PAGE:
CH@T: At her retirement, Caregiver Specialist Susan Hardy reflects


Susan Hardy’s last day at the Chatham County Council on Aging was last Friday. It came the day after her co-workers hosted a “going away” event for her at the Chatham Community Library and a few weeks after Chatham Commissioners honored her with a resolution recognizing her “strong work ethic and remarkable talents” and the “tremendous contributions she has made to Chatham County seniors, their families, and the entire community.”

Hardy leaves her position as the COA’s human services team leader and caregiver specialist after nearly seven years with the organization. She played a number of other vital roles for the COA, made more relevant because of Chatham’s growing aging population.

Upon the occasion of her retirement, the News + Record spoke to Hardy about her time and experience at the COA and what’s next for her and the organization.

What’s changed in caregiving since you began with the COA in 2015?

The tasks involved in caregiving are pretty much the same. The role of a caregiver was difficult in 2015 and it is still a difficult role to assume in 2021.

What has changed is the emphasis on the importance of the caregiver and the vast amount of information and attention the media covers regarding dementia. Hopefully, all this attention will spill over to those who know a caregiver and cause them to empathize with the caregiver and step in to help. And with all this information available, the caregiver, or person helping the caregiver, can research and find resources out there on how to deal with the various behaviors they may encounter with a person living with dementia and suggestions on how to tackle these caregiving tasks in a safe and healthy manner.

What have we learned in that time, and what tools have been developed to help caregivers since you first went to work in Chatham County?

I think we have learned that we need to provide as much support as possible for the caregiver in the home. Most of us want to remain in our homes and die in our homes. This makes it particularly important to pay attention to the caregiver’s needs and support them so they can continue caring for their loved one in the home.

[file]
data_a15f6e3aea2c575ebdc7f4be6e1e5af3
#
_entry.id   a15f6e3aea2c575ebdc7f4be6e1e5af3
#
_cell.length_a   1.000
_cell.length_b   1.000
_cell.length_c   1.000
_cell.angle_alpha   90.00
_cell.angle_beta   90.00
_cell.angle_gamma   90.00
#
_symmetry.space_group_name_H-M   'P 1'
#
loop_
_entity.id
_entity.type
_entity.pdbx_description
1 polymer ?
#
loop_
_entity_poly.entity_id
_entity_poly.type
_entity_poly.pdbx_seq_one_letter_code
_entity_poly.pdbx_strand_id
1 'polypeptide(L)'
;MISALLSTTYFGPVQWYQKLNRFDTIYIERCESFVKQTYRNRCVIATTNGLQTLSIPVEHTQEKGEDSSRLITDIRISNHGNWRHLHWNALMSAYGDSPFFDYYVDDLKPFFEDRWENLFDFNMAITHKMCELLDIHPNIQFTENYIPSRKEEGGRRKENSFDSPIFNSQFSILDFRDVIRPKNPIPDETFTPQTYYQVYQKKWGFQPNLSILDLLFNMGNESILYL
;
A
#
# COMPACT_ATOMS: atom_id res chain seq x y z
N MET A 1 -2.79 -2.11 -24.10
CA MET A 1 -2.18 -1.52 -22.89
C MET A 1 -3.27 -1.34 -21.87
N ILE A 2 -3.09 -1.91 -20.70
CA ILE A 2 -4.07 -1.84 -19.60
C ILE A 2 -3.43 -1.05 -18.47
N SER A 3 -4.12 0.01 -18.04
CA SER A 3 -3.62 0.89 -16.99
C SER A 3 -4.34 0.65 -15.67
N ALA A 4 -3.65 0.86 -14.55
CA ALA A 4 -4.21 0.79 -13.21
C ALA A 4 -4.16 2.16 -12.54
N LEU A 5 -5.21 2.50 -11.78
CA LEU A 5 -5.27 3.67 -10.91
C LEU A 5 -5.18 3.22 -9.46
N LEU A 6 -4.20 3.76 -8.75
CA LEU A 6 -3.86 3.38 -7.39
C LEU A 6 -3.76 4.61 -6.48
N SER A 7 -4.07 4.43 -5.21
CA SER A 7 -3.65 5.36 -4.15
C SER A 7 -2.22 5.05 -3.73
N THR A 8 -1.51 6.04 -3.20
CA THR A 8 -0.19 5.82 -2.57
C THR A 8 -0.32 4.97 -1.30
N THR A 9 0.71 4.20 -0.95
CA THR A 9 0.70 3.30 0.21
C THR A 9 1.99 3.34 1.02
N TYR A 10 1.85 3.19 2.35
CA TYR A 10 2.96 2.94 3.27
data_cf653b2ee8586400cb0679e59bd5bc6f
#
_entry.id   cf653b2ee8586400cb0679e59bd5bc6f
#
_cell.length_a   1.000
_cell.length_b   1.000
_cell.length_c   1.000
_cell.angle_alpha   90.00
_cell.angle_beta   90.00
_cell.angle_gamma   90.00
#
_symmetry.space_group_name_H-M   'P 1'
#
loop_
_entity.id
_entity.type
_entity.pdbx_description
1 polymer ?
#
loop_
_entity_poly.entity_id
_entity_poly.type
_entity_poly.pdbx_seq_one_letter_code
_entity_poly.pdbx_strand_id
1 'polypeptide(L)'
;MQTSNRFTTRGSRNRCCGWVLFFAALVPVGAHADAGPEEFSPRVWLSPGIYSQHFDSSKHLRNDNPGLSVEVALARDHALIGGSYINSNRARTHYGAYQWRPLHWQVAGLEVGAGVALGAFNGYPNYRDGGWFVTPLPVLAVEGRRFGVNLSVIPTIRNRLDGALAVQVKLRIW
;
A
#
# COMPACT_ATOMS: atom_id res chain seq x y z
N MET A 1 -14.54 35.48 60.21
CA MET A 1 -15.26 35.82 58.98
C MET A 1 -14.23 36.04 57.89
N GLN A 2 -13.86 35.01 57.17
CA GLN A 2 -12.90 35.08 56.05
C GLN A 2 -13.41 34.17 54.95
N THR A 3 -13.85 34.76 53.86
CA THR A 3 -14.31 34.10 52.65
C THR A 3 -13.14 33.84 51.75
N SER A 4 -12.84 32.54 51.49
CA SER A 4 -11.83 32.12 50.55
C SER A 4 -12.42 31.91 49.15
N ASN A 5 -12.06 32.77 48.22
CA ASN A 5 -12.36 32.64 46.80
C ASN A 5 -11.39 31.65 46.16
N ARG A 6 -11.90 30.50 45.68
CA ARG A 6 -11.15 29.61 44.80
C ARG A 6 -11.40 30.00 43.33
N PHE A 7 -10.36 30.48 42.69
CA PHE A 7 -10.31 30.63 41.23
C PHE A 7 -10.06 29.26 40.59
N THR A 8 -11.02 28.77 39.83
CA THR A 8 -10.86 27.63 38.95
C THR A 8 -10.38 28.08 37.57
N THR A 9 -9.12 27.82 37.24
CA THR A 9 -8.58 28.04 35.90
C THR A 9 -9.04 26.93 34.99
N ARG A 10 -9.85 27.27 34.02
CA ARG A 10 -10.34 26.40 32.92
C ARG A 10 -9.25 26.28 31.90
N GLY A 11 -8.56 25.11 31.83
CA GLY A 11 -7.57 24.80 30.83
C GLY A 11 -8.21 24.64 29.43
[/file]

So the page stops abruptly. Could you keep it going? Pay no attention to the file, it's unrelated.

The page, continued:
The Council on Aging has developed a team of staff members, along with programs, whose sole purpose is to provide as many services as possible in the home. Something as simple as providing incontinence supplies from the N.C. Diaper Bank has helped many caregivers. Not only do caregivers drop by the Center to get adult diapers, but they also get bed pads and sanitary wipes. Another example of services to help caregivers in the home is our Minor Home Repair Volunteers program. By installing grab bars in a shower in the home, this team of highly qualified volunteers can alleviate the need for the caregiver to be in the shower to assist their loved one.

And how have the needs of caregivers changed? I see caregivers today needing to cast a wider net for obtaining help and support. I think back to my grandmother, and how she automatically assumed the role of caring for my grandfather, who was living with dementia. She had always been a homemaker and never worked outside of the home. Today many caregivers are working outside the home when they are confronted with the role of becoming a caregiver. They must choose between stopping work prematurely or finding help outside of the home.

Sometimes there is no choice. The lack of finances leaves them no choice, or if the money is there, then the lack of available qualified help in their community requires them to stop working and take on the full-time caregiver role. In our very mobile world, often there are no family members living near the caregiver. Also, families are smaller which leaves one or two carrying the load. My grandmother was able to receive some support and relief from her large family of seven children and the fact that all but one of her children lived within a 30-mile radius from the childhood home.

What do you see changing in the world of caregiving in the coming years, particularly as our population ages?